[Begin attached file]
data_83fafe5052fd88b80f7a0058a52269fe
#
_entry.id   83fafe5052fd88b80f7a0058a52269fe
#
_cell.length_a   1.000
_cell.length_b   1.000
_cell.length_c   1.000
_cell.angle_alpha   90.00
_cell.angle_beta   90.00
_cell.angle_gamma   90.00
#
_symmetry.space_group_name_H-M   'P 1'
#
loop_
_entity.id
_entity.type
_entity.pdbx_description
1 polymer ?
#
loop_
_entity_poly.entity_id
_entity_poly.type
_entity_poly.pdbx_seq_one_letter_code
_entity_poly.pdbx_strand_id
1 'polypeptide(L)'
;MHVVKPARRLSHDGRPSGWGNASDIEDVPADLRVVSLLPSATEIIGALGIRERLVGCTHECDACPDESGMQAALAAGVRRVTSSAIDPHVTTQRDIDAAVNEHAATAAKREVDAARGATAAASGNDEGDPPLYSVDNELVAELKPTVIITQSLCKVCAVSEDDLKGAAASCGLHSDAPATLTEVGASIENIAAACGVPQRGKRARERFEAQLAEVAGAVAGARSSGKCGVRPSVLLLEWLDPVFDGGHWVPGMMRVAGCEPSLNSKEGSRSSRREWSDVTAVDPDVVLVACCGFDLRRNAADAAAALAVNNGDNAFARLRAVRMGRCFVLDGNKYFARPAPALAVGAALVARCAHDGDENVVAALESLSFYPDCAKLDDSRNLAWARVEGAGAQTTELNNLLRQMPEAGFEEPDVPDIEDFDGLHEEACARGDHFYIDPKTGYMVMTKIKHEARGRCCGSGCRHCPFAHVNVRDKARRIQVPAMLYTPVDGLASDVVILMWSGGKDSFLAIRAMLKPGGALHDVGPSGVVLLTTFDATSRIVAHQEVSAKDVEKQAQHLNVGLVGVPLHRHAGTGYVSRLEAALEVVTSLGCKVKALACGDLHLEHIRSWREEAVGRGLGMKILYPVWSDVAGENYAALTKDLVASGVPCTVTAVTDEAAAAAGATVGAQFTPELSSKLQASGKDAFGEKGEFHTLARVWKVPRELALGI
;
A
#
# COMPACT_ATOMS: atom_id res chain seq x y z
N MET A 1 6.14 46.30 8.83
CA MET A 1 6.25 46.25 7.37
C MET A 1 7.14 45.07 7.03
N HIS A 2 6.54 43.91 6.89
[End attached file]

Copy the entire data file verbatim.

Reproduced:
data_83fafe5052fd88b80f7a0058a52269fe
#
_entry.id   83fafe5052fd88b80f7a0058a52269fe
#
_cell.length_a   1.000
_cell.length_b   1.000
_cell.length_c   1.000
_cell.angle_alpha   90.00
_cell.angle_beta   90.00
_cell.angle_gamma   90.00
#
_symmetry.space_group_name_H-M   'P 1'
#
loop_
_entity.id
_entity.type
_entity.pdbx_description
1 polymer ?
#
loop_
_entity_poly.entity_id
_entity_poly.type
_entity_poly.pdbx_seq_one_letter_code
_entity_poly.pdbx_strand_id
1 'polypeptide(L)'
;MHVVKPARRLSHDGRPSGWGNASDIEDVPADLRVVSLLPSATEIIGALGIRERLVGCTHECDACPDESGMQAALAAGVRRVTSSAIDPHVTTQRDIDAAVNEHAATAAKREVDAARGATAAASGNDEGDPPLYSVDNELVAELKPTVIITQSLCKVCAVSEDDLKGAAASCGLHSDAPATLTEVGASIENIAAACGVPQRGKRARERFEAQLAEVAGAVAGARSSGKCGVRPSVLLLEWLDPVFDGGHWVPGMMRVAGCEPSLNSKEGSRSSRREWSDVTAVDPDVVLVACCGFDLRRNAADAAAALAVNNGDNAFARLRAVRMGRCFVLDGNKYFARPAPALAVGAALVARCAHDGDENVVAALESLSFYPDCAKLDDSRNLAWARVEGAGAQTTELNNLLRQMPEAGFEEPDVPDIEDFDGLHEEACARGDHFYIDPKTGYMVMTKIKHEARGRCCGSGCRHCPFAHVNVRDKARRIQVPAMLYTPVDGLASDVVILMWSGGKDSFLAIRAMLKPGGALHDVGPSGVVLLTTFDATSRIVAHQEVSAKDVEKQAQHLNVGLVGVPLHRHAGTGYVSRLEAALEVVTSLGCKVKALACGDLHLEHIRSWREEAVGRGLGMKILYPVWSDVAGENYAALTKDLVASGVPCTVTAVTDEAAAAAGATVGAQFTPELSSKLQASGKDAFGEKGEFHTLARVWKVPRELALGI
;
A
#
# COMPACT_ATOMS: atom_id res chain seq x y z
N MET A 1 6.14 46.30 8.83
CA MET A 1 6.25 46.25 7.37
C MET A 1 7.14 45.07 7.03
N HIS A 2 6.54 43.91 6.89